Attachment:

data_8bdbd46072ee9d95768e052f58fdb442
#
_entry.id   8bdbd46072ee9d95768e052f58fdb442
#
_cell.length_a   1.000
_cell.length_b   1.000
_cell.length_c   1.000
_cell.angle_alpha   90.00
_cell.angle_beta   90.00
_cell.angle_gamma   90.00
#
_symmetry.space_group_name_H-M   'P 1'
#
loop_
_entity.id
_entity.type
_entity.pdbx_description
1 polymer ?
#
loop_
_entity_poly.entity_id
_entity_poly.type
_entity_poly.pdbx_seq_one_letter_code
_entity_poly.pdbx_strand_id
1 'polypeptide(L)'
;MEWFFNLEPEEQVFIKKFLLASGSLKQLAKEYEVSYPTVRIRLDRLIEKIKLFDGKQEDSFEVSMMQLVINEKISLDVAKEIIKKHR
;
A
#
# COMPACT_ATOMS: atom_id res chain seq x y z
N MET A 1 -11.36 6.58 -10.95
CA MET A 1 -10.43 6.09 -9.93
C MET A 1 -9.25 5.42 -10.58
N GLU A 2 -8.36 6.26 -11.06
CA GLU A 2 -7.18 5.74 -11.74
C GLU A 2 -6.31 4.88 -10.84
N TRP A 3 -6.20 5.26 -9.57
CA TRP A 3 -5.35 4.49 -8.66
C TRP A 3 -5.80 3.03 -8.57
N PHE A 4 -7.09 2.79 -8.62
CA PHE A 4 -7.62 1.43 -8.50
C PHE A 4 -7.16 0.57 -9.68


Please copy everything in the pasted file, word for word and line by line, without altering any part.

data_8bdbd46072ee9d95768e052f58fdb442
#
_entry.id   8bdbd46072ee9d95768e052f58fdb442
#
_cell.length_a   1.000
_cell.length_b   1.000
_cell.length_c   1.000
_cell.angle_alpha   90.00
_cell.angle_beta   90.00
_cell.angle_gamma   90.00
#
_symmetry.space_group_name_H-M   'P 1'
#
loop_
_entity.id
_entity.type
_entity.pdbx_description
1 polymer ?
#
loop_
_entity_poly.entity_id
_entity_poly.type
_entity_poly.pdbx_seq_one_letter_code
_entity_poly.pdbx_strand_id
1 'polypeptide(L)'
;MEWFFNLEPEEQVFIKKFLLASGSLKQLAKEYEVSYPTVRIRLDRLIEKIKLFDGKQEDSFEVSMMQLVINEKISLDVAKEIIKKHR
;
A
#
# COMPACT_ATOMS: atom_id res chain seq x y z
N MET A 1 -11.36 6.58 -10.95
CA MET A 1 -10.43 6.09 -9.93
C MET A 1 -9.25 5.42 -10.58
N GLU A 2 -8.36 6.26 -11.06
CA GLU A 2 -7.18 5.74 -11.74
C GLU A 2 -6.31 4.88 -10.84
N TRP A 3 -6.20 5.26 -9.57
CA TRP A 3 -5.35 4.49 -8.66
C TRP A 3 -5.80 3.03 -8.57
N PHE A 4 -7.09 2.79 -8.62
CA PHE A 4 -7.62 1.43 -8.50
C PHE A 4 -7.16 0.57 -9.68